Trustnet Magazine Issue 21 September 2016 | Page 12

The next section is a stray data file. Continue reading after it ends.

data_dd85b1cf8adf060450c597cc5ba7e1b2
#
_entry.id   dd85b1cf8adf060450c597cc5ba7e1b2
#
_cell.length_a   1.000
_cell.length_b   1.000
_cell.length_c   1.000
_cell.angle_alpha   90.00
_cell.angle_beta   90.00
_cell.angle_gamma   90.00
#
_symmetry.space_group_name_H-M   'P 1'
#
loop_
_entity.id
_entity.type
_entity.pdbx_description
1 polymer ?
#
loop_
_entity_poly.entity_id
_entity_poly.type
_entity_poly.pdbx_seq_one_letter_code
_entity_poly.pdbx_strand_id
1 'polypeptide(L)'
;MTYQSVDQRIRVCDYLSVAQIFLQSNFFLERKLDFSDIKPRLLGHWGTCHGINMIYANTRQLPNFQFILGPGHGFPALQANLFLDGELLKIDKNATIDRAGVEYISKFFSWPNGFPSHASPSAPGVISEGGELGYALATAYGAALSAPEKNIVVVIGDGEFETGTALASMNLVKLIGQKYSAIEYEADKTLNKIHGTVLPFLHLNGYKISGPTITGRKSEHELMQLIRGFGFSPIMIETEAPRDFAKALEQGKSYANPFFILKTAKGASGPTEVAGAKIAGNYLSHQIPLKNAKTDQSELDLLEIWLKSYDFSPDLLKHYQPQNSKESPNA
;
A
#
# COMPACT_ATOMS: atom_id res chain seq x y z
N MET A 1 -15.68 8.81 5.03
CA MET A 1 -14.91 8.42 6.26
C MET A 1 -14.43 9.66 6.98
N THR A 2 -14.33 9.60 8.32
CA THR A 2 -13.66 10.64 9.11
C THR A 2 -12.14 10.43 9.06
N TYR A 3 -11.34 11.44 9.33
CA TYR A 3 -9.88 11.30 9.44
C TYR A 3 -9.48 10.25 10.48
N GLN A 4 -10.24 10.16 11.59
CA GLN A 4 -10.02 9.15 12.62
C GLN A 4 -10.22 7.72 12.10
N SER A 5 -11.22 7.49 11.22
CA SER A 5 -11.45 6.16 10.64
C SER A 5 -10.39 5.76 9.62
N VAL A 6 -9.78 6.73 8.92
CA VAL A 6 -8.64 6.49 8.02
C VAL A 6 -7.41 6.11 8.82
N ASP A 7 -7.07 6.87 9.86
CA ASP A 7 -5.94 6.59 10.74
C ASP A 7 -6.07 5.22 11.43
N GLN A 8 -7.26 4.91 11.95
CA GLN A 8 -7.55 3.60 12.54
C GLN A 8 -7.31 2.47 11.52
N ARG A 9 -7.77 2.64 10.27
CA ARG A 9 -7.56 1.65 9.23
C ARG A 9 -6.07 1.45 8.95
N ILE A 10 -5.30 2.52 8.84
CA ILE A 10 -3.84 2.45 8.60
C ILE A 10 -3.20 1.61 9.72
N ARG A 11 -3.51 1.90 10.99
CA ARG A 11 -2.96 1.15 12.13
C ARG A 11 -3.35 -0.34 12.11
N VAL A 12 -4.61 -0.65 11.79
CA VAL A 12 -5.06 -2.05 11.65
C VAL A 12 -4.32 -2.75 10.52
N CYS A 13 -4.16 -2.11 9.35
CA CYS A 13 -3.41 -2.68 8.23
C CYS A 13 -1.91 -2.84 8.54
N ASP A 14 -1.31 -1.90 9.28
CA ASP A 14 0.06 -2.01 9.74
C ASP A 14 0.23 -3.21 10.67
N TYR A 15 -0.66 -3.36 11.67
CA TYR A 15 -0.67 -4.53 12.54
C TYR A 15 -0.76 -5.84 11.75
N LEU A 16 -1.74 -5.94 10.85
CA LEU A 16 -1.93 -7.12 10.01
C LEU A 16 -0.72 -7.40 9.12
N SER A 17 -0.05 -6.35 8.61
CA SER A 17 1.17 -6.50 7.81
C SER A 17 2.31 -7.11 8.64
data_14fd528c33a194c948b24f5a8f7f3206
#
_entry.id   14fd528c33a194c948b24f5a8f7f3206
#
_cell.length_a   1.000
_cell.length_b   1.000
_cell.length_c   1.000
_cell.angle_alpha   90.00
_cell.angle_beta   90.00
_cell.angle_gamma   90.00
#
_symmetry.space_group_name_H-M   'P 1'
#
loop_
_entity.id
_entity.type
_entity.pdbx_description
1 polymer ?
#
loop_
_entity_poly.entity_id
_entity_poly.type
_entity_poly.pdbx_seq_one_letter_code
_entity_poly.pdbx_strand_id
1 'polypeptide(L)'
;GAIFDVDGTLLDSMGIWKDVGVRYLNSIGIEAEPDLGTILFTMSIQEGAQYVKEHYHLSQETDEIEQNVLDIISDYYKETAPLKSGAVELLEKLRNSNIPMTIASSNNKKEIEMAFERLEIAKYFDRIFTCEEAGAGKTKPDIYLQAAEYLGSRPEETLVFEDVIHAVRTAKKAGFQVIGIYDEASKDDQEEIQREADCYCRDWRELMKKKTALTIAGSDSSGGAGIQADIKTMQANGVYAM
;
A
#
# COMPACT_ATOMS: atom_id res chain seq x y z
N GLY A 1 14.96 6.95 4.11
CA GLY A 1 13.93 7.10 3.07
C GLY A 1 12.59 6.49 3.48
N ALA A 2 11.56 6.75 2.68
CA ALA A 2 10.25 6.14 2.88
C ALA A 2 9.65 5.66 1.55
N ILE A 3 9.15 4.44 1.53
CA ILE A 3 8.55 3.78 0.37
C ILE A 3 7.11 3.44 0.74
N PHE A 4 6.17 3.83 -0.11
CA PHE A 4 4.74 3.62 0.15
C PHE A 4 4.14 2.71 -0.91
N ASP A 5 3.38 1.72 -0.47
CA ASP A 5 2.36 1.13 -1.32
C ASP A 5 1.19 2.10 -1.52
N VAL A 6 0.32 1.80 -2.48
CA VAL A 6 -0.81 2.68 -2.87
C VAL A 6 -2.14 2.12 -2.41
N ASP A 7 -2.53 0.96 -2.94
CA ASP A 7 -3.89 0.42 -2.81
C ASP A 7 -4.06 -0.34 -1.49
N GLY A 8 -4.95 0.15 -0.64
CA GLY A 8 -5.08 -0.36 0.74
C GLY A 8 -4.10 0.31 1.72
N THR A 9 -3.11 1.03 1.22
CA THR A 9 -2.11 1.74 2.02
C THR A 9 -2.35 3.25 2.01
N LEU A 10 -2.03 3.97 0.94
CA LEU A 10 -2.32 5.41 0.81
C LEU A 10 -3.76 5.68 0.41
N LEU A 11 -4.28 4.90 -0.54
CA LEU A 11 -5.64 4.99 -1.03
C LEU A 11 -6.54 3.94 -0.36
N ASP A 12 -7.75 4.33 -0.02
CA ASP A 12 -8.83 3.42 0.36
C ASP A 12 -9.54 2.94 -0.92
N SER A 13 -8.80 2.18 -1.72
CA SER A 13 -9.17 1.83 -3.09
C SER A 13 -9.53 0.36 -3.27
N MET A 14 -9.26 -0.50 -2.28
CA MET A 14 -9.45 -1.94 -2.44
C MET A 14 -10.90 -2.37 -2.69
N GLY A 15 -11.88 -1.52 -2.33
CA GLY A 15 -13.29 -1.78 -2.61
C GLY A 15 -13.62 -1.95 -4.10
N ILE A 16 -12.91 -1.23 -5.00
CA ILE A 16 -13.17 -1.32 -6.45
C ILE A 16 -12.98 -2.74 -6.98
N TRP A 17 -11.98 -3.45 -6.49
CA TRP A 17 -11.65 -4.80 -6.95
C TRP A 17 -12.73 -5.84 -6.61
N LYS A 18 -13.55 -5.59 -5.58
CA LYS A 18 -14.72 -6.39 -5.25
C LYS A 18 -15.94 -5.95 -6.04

YOUR PORTFOLIO HELP FOR HIPSTERS The media stereotype of the Millennial with an endless supply of disposable income overlooks the fact that many of them have little or no retirement provision, writes Daniel Lanyon W HEN THE FIRST MILLENNIALS WERE BORN, Apple cofounder Steve jobs was a bearded 25-year-old with stretched finances and an uncertain future. Thirty years later he was one of the richest people alive. It seems unlikely the financial future of most Millennials will be so prosperous. For many Millennials – defined by researchers Neil Howe and William Strauss as anyone born between 1982 and 2004 – their smartphones, chai lattes and Instagram feeds full of holiday snaps belie a hazardous truth: many are broke and unable or unwilling to save for the future, particularly for their most important but least glamorous pot of cash: their pension. The scale of the problem is considerable. For anyone aged between 20 and 35, life expectancy ranges from between 85 to 105. Research by BlackRock suggests there is a lack of understanding among this generation that, while they will be retiring later than their parents, they are likely to face a longer period of time in which 10 to fund both the routine costs of living and care in ill health. At the same time, other research shows that the average Millennial has eschewed pension investing in favour of experiences, the cost of living and saving for a house deposit. NOT THE WORST IDEA Bank of England chief economist Andy Haldane recently said that the latter may not be the worst idea as the young could potentially earn more from housing than their pension. But what about the power of compound interest, I hear you ask? The stark truth is that you are always better off starting your pension early. Imagine two people. One starts saving the same amount every month at 21, stops at 35, and is constantly invested in a portfolio with annualised returns of a modest 7 per cent. The second starts at 35 and stops at 65, saving the same amount every month and with the same annualised returns. Thanks to compound interest, the first will be significantly better off at 65 despite paying in to their pension for half the amount of time.